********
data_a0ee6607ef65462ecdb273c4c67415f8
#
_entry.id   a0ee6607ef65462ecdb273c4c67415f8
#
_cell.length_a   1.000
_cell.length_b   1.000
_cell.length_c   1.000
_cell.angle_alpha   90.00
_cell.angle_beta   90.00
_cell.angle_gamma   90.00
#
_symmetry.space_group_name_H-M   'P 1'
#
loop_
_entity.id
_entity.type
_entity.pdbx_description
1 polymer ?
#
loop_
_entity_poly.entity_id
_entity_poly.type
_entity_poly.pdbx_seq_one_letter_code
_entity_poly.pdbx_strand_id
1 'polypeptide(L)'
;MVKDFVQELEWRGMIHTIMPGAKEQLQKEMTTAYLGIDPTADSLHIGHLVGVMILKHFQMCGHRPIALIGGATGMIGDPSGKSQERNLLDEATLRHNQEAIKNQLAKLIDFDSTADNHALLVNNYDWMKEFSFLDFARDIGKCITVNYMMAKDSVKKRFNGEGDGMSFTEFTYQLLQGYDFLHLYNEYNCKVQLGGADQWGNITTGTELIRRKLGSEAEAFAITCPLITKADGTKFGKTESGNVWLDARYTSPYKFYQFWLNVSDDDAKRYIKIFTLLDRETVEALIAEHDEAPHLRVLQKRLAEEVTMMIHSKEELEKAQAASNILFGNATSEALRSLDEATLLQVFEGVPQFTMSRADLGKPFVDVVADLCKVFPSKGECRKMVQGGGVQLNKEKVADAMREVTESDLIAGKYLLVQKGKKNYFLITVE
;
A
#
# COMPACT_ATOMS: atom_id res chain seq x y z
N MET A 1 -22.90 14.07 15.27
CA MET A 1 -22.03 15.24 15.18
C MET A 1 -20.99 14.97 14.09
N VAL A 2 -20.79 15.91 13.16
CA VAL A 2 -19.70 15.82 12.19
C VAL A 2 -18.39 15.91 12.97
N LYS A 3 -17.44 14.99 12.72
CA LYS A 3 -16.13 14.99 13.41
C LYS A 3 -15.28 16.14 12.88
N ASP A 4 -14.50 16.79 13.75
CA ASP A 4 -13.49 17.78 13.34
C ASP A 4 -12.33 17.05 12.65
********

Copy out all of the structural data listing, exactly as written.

data_a0ee6607ef65462ecdb273c4c67415f8
#
_entry.id   a0ee6607ef65462ecdb273c4c67415f8
#
_cell.length_a   1.000
_cell.length_b   1.000
_cell.length_c   1.000
_cell.angle_alpha   90.00
_cell.angle_beta   90.00
_cell.angle_gamma   90.00
#
_symmetry.space_group_name_H-M   'P 1'
#
loop_
_entity.id
_entity.type
_entity.pdbx_description
1 polymer ?
#
loop_
_entity_poly.entity_id
_entity_poly.type
_entity_poly.pdbx_seq_one_letter_code
_entity_poly.pdbx_strand_id
1 'polypeptide(L)'
;MVKDFVQELEWRGMIHTIMPGAKEQLQKEMTTAYLGIDPTADSLHIGHLVGVMILKHFQMCGHRPIALIGGATGMIGDPSGKSQERNLLDEATLRHNQEAIKNQLAKLIDFDSTADNHALLVNNYDWMKEFSFLDFARDIGKCITVNYMMAKDSVKKRFNGEGDGMSFTEFTYQLLQGYDFLHLYNEYNCKVQLGGADQWGNITTGTELIRRKLGSEAEAFAITCPLITKADGTKFGKTESGNVWLDARYTSPYKFYQFWLNVSDDDAKRYIKIFTLLDRETVEALIAEHDEAPHLRVLQKRLAEEVTMMIHSKEELEKAQAASNILFGNATSEALRSLDEATLLQVFEGVPQFTMSRADLGKPFVDVVADLCKVFPSKGECRKMVQGGGVQLNKEKVADAMREVTESDLIAGKYLLVQKGKKNYFLITVE
;
A
#
# COMPACT_ATOMS: atom_id res chain seq x y z
N MET A 1 -22.90 14.07 15.27
CA MET A 1 -22.03 15.24 15.18
C MET A 1 -20.99 14.97 14.09
N VAL A 2 -20.79 15.91 13.16
CA VAL A 2 -19.70 15.82 12.19
C VAL A 2 -18.39 15.91 12.97
N LYS A 3 -17.44 14.99 12.72
CA LYS A 3 -16.13 14.99 13.41
C LYS A 3 -15.28 16.14 12.88
N ASP A 4 -14.50 16.79 13.75
CA ASP A 4 -13.49 17.78 13.34
C ASP A 4 -12.33 17.05 12.65